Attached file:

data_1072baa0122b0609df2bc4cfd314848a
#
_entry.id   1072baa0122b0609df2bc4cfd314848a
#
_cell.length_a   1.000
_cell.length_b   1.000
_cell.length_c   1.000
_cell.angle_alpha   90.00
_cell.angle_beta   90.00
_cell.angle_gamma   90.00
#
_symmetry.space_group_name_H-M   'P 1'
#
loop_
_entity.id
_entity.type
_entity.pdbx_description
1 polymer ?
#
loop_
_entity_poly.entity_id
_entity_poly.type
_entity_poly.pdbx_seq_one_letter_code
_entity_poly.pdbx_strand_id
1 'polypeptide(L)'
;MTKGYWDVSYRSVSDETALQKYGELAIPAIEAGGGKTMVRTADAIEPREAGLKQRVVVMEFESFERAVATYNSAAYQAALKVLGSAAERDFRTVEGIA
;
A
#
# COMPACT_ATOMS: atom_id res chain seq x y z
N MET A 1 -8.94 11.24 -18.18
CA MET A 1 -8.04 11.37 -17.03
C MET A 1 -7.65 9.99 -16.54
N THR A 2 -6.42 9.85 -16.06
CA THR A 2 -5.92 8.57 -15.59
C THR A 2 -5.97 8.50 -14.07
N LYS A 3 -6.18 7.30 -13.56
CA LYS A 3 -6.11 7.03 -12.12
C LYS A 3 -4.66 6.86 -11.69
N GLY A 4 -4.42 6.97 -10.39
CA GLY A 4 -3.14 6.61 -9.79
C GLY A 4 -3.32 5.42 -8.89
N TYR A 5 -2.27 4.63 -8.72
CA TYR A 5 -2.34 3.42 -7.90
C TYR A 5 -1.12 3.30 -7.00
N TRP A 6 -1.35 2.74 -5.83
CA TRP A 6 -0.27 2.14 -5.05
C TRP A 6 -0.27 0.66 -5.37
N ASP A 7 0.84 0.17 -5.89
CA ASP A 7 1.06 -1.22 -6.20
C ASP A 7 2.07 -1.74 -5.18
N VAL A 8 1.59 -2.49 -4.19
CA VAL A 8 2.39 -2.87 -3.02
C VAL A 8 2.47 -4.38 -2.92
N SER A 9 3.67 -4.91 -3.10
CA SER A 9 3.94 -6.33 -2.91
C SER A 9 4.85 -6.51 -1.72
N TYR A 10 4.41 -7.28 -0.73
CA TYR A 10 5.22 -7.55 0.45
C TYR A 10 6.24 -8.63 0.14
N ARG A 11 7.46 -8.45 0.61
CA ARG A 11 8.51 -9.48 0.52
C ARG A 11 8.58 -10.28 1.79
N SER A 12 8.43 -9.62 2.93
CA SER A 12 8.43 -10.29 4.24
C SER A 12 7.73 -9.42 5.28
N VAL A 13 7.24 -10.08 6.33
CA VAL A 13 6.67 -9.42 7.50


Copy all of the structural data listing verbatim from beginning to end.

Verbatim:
data_1072baa0122b0609df2bc4cfd314848a
#
_entry.id   1072baa0122b0609df2bc4cfd314848a
#
_cell.length_a   1.000
_cell.length_b   1.000
_cell.length_c   1.000
_cell.angle_alpha   90.00
_cell.angle_beta   90.00
_cell.angle_gamma   90.00
#
_symmetry.space_group_name_H-M   'P 1'
#
loop_
_entity.id
_entity.type
_entity.pdbx_description
1 polymer ?
#
loop_
_entity_poly.entity_id
_entity_poly.type
_entity_poly.pdbx_seq_one_letter_code
_entity_poly.pdbx_strand_id
1 'polypeptide(L)'
;MTKGYWDVSYRSVSDETALQKYGELAIPAIEAGGGKTMVRTADAIEPREAGLKQRVVVMEFESFERAVATYNSAAYQAALKVLGSAAERDFRTVEGIA
;
A
#
# COMPACT_ATOMS: atom_id res chain seq x y z
N MET A 1 -8.94 11.24 -18.18
CA MET A 1 -8.04 11.37 -17.03
C MET A 1 -7.65 9.99 -16.54
N THR A 2 -6.42 9.85 -16.06
CA THR A 2 -5.92 8.57 -15.59
C THR A 2 -5.97 8.50 -14.07
N LYS A 3 -6.18 7.30 -13.56
CA LYS A 3 -6.11 7.03 -12.12
C LYS A 3 -4.66 6.86 -11.69
N GLY A 4 -4.42 6.97 -10.39
CA GLY A 4 -3.14 6.61 -9.79
C GLY A 4 -3.32 5.42 -8.89
N TYR A 5 -2.27 4.63 -8.72
CA TYR A 5 -2.34 3.42 -7.90
C TYR A 5 -1.12 3.30 -7.00
N TRP A 6 -1.35 2.74 -5.83
CA TRP A 6 -0.27 2.14 -5.05
C TRP A 6 -0.27 0.66 -5.37
N ASP A 7 0.84 0.17 -5.89
CA ASP A 7 1.06 -1.22 -6.20
C ASP A 7 2.07 -1.74 -5.18
N VAL A 8 1.59 -2.49 -4.19
CA VAL A 8 2.39 -2.87 -3.02
C VAL A 8 2.47 -4.38 -2.92
N SER A 9 3.67 -4.91 -3.10
CA SER A 9 3.94 -6.33 -2.91
C SER A 9 4.85 -6.51 -1.72
N TYR A 10 4.41 -7.28 -0.73
CA TYR A 10 5.22 -7.55 0.45
C TYR A 10 6.24 -8.63 0.14
N ARG A 11 7.46 -8.45 0.61
CA ARG A 11 8.51 -9.48 0.52
C ARG A 11 8.58 -10.28 1.79
N SER A 12 8.43 -9.62 2.93
CA SER A 12 8.43 -10.29 4.24
C SER A 12 7.73 -9.42 5.28
N VAL A 13 7.24 -10.08 6.33
CA VAL A 13 6.67 -9.42 7.50